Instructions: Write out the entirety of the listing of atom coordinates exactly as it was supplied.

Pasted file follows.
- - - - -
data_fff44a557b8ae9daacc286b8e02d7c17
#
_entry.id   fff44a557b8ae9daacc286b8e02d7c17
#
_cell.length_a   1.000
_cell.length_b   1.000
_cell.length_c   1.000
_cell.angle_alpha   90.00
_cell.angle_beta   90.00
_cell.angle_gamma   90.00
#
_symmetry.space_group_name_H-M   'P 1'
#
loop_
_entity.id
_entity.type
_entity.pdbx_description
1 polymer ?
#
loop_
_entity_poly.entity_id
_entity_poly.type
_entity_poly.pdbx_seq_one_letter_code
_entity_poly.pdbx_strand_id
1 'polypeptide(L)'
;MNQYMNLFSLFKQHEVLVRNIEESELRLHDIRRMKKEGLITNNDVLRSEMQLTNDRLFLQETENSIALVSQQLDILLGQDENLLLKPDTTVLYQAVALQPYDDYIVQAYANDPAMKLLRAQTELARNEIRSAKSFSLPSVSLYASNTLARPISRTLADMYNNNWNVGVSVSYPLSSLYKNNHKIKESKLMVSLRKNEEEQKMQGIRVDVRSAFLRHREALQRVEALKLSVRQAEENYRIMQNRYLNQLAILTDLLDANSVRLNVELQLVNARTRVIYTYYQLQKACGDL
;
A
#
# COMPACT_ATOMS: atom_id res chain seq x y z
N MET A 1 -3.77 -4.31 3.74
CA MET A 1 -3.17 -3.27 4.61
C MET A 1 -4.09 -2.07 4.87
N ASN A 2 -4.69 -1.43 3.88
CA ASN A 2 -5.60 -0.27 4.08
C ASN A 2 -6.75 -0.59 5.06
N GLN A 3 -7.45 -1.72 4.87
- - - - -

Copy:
data_fff44a557b8ae9daacc286b8e02d7c17
#
_entry.id   fff44a557b8ae9daacc286b8e02d7c17
#
_cell.length_a   1.000
_cell.length_b   1.000
_cell.length_c   1.000
_cell.angle_alpha   90.00
_cell.angle_beta   90.00
_cell.angle_gamma   90.00
#
_symmetry.space_group_name_H-M   'P 1'
#
loop_
_entity.id
_entity.type
_entity.pdbx_description
1 polymer ?
#
loop_
_entity_poly.entity_id
_entity_poly.type
_entity_poly.pdbx_seq_one_letter_code
_entity_poly.pdbx_strand_id
1 'polypeptide(L)'
;MNQYMNLFSLFKQHEVLVRNIEESELRLHDIRRMKKEGLITNNDVLRSEMQLTNDRLFLQETENSIALVSQQLDILLGQDENLLLKPDTTVLYQAVALQPYDDYIVQAYANDPAMKLLRAQTELARNEIRSAKSFSLPSVSLYASNTLARPISRTLADMYNNNWNVGVSVSYPLSSLYKNNHKIKESKLMVSLRKNEEEQKMQGIRVDVRSAFLRHREALQRVEALKLSVRQAEENYRIMQNRYLNQLAILTDLLDANSVRLNVELQLVNARTRVIYTYYQLQKACGDL
;
A
#
# COMPACT_ATOMS: atom_id res chain seq x y z
N MET A 1 -3.77 -4.31 3.74
CA MET A 1 -3.17 -3.27 4.61
C MET A 1 -4.09 -2.07 4.87
N ASN A 2 -4.69 -1.43 3.88
CA ASN A 2 -5.60 -0.27 4.08
C ASN A 2 -6.75 -0.59 5.06
N GLN A 3 -7.45 -1.72 4.87